Magnetic Resonance Angiogram (MRA)
How To Prepare
Before a magnetic resonance angiogram (MRA), tell your doctor and the MRI technologist if you:
- Are allergic to any medicines. The contrast material used for MRA does not contain iodine. If you know that you are allergic to the contrast material used for MRA, tell your doctor before having another test.
- Are or might be pregnant.
- Have any metal implanted in your body. This information helps your doctor know if the test is safe for you. Tell your doctor if you have:
- Heart and blood vessel devices such as a coronary artery stent, pacemaker, ICD (implantable cardioverter-defibrillator), or metal heart valve.
- Metal pins, clips, or metal parts in your body, including artificial limbs and dental work or braces.
- Any other implanted medical device, such as a medicine infusion pump.
- Cosmetic metal implants, such as in your ears.
- Have an Reference intrauterine device (IUD) Opens New Window in place. An IUD may prevent you from having the MRA test done.
- Become very nervous in small spaces. You need to lie very still inside the MRI machine, so you may need to have the test done with open MRI equipment. It is not as confining as standard MRI machines. You may need medicine to help you relax. Some blood vessels may not be seen clearly with an open MRI scanner.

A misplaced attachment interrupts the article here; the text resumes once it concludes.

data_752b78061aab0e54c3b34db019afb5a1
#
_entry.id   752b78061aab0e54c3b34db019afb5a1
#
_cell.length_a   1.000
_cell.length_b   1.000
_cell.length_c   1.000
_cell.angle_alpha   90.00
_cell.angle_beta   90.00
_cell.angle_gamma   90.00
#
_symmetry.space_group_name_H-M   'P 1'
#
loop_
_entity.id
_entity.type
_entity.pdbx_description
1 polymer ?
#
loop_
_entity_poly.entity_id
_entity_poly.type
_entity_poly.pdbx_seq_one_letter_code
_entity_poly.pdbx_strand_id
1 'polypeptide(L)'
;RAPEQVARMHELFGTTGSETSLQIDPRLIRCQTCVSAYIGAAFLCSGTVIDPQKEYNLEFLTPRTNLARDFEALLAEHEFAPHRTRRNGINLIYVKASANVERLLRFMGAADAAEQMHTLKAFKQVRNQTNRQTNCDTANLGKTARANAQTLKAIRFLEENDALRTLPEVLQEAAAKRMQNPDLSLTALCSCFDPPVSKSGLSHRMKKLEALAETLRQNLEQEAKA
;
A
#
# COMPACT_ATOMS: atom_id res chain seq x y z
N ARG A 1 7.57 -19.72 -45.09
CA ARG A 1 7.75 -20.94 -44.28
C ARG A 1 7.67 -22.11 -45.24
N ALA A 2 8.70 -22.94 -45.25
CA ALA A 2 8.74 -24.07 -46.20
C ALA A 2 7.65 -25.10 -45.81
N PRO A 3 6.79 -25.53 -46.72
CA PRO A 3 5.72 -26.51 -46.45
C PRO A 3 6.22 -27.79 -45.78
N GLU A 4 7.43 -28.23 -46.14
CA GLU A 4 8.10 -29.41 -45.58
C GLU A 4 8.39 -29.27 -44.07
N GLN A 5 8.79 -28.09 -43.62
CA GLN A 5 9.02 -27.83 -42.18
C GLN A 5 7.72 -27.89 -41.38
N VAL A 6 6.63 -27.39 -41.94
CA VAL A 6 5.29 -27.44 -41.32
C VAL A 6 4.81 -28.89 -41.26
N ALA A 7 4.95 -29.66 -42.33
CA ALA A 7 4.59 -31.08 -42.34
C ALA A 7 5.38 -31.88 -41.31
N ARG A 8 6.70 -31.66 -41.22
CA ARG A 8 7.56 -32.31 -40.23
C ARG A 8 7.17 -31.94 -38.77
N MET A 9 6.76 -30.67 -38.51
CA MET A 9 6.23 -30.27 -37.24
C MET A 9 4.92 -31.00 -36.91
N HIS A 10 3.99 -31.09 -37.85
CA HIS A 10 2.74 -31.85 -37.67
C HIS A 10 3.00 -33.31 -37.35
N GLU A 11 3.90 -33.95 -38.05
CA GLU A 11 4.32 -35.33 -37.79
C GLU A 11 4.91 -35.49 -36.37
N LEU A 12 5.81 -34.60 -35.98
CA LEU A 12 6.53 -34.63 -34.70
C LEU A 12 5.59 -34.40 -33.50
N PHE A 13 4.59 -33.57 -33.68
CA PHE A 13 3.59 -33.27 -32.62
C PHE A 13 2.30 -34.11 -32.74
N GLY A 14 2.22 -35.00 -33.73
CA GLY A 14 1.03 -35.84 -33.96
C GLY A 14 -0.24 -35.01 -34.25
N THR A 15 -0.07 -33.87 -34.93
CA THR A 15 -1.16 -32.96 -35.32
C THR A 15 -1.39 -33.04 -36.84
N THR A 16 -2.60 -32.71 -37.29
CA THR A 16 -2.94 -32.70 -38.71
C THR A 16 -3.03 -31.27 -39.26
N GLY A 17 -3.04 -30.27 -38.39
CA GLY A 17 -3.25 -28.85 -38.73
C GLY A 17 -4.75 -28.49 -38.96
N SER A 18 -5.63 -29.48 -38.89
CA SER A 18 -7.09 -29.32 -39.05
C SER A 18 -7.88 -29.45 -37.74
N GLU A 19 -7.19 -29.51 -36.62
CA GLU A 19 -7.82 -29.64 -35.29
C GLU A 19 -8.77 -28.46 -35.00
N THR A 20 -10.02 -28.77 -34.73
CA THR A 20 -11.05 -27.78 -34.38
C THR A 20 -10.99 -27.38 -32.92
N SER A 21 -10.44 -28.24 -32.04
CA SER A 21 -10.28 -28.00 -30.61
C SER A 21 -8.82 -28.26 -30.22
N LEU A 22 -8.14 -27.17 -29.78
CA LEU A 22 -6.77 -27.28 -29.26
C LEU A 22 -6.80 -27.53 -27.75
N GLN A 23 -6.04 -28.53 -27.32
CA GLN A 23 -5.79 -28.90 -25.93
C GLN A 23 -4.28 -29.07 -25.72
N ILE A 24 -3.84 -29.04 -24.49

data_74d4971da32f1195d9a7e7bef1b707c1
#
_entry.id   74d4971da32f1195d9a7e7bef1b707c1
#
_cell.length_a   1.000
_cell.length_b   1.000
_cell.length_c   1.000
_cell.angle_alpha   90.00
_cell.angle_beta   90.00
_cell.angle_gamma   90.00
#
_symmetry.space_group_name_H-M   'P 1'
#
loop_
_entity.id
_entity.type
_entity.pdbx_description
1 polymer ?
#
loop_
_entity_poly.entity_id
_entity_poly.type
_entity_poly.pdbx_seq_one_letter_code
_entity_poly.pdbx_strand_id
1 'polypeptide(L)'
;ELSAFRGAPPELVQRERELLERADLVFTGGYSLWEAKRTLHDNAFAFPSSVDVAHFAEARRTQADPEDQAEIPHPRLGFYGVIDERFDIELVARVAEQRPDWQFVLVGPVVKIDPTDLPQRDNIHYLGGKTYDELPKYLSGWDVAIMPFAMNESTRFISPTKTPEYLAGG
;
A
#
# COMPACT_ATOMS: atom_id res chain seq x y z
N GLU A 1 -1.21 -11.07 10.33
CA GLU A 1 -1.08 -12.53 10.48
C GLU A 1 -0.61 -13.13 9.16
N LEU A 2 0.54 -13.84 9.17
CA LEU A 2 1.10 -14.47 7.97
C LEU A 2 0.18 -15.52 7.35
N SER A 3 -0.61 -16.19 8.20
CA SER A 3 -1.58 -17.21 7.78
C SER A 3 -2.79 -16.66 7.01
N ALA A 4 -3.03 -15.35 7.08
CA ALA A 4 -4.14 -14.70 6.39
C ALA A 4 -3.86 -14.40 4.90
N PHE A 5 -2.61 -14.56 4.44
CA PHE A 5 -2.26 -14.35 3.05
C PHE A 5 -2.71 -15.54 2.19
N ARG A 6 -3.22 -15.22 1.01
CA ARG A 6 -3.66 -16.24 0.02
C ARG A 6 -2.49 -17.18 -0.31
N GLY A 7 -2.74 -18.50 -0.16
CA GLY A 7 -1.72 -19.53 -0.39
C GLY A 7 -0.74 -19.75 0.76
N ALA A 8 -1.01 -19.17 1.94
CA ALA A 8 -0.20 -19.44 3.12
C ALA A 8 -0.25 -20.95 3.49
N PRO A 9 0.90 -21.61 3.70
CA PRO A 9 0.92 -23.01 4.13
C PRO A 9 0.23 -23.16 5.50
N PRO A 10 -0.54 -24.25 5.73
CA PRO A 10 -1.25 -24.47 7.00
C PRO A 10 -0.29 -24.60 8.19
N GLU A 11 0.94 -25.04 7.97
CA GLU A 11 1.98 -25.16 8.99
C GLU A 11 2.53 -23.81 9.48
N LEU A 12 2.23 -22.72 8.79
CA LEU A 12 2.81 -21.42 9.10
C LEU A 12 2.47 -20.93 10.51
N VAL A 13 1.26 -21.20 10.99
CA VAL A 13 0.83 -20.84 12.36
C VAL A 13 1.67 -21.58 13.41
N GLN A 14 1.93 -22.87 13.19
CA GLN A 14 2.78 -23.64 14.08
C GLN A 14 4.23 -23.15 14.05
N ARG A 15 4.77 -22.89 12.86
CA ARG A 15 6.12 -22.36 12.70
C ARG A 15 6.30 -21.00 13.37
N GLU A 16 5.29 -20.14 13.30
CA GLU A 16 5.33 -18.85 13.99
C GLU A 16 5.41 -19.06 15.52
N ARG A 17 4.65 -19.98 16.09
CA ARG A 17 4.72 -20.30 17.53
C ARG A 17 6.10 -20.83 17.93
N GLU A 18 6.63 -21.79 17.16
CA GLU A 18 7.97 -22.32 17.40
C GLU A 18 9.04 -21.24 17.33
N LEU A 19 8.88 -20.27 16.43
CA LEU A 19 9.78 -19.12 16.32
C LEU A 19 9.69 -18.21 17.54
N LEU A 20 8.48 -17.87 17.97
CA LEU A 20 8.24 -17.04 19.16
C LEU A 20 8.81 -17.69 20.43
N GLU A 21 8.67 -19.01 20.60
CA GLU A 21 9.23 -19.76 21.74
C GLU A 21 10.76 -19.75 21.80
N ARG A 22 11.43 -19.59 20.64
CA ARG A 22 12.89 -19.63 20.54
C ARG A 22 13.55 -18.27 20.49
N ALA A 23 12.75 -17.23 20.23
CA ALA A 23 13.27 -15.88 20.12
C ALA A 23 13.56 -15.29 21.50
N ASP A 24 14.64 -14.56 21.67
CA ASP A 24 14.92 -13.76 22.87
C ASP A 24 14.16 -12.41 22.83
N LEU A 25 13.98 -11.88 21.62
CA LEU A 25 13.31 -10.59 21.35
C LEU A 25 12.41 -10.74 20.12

- Have any other health conditions, such as kidney problems or Reference sickle cell anemia Opens New Window, that may prevent you from having an MRA using contrast material.
- Wear any medicine patches. The MRI may cause a burn at the patch site.
For some abdominal MRI tests, you may be asked to not eat or drink before the test.
You may need to arrange for someone to drive you home after the test, if you are given a medicine (Reference sedative Opens New Window) to help you relax.
If you are having blood flow studies, do not use tobacco products and do not eat or drink (including alcohol or caffeinated beverages) for 2 hours before the test. Do not take iron supplements on the day of the test.
You may need to sign a consent form that says you understand the risks of an abdominal MRI and agree to have the test done. Talk to your doctor about any concerns you have regarding the need for the test, its risks, how it will be done, or what the results will mean. To help you understand the importance of this test, fill out the medical test information form (What is a Reference PDF Opens New Window document?).
|By:||Reference Healthwise Staff||Last Revised: Reference June 13, 2012|
|Medical Review:||Reference Rakesh K. Pai, MD, FACC - Cardiology, Electrophysiology
Reference George Philippides, MD - Cardiology